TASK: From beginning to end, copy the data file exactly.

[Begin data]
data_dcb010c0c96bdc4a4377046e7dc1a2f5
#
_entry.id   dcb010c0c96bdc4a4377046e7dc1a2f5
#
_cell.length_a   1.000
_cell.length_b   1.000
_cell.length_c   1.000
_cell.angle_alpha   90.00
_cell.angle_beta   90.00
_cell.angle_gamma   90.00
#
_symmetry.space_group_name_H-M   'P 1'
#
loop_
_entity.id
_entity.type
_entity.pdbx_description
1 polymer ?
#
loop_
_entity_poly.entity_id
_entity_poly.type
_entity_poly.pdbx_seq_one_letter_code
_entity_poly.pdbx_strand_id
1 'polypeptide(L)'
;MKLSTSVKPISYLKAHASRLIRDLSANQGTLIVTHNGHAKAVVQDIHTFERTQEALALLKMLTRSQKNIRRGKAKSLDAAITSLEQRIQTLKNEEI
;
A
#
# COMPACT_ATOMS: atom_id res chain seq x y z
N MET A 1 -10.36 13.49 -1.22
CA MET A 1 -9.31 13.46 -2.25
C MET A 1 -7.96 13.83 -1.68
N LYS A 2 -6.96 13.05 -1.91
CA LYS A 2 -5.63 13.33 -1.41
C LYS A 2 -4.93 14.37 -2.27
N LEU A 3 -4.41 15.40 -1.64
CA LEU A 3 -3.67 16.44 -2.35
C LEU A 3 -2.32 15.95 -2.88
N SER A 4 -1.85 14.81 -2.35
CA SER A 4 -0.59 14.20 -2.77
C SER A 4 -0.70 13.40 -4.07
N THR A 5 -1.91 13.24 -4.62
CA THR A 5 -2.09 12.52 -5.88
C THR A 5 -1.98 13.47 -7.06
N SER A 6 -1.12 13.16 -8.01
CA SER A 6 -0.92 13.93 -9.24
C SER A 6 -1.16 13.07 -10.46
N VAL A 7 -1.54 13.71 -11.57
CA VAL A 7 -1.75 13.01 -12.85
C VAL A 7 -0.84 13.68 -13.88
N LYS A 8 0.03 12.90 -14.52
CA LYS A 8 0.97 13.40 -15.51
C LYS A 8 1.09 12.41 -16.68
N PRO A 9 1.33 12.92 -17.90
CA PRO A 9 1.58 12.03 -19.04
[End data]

data_dcb010c0c96bdc4a4377046e7dc1a2f5
#
_entry.id   dcb010c0c96bdc4a4377046e7dc1a2f5
#
_cell.length_a   1.000
_cell.length_b   1.000
_cell.length_c   1.000
_cell.angle_alpha   90.00
_cell.angle_beta   90.00
_cell.angle_gamma   90.00
#
_symmetry.space_group_name_H-M   'P 1'
#
loop_
_entity.id
_entity.type
_entity.pdbx_description
1 polymer ?
#
loop_
_entity_poly.entity_id
_entity_poly.type
_entity_poly.pdbx_seq_one_letter_code
_entity_poly.pdbx_strand_id
1 'polypeptide(L)'
;MKLSTSVKPISYLKAHASRLIRDLSANQGTLIVTHNGHAKAVVQDIHTFERTQEALALLKMLTRSQKNIRRGKAKSLDAAITSLEQRIQTLKNEEI
;
A
#
# COMPACT_ATOMS: atom_id res chain seq x y z
N MET A 1 -10.36 13.49 -1.22
CA MET A 1 -9.31 13.46 -2.25
C MET A 1 -7.96 13.83 -1.68
N LYS A 2 -6.96 13.05 -1.91
CA LYS A 2 -5.63 13.33 -1.41
C LYS A 2 -4.93 14.37 -2.27
N LEU A 3 -4.41 15.40 -1.64
CA LEU A 3 -3.67 16.44 -2.35
C LEU A 3 -2.32 15.95 -2.88
N SER A 4 -1.85 14.81 -2.35
CA SER A 4 -0.59 14.20 -2.77
C SER A 4 -0.70 13.40 -4.07
N THR A 5 -1.91 13.24 -4.62
CA THR A 5 -2.09 12.52 -5.88
C THR A 5 -1.98 13.47 -7.06
N SER A 6 -1.12 13.16 -8.01
CA SER A 6 -0.92 13.93 -9.24
C SER A 6 -1.16 13.07 -10.46
N VAL A 7 -1.54 13.71 -11.57
CA VAL A 7 -1.75 13.01 -12.85
C VAL A 7 -0.84 13.68 -13.88
N LYS A 8 0.03 12.90 -14.52
CA LYS A 8 0.97 13.40 -15.51
C LYS A 8 1.09 12.41 -16.68
N PRO A 9 1.33 12.92 -17.90
CA PRO A 9 1.58 12.03 -19.04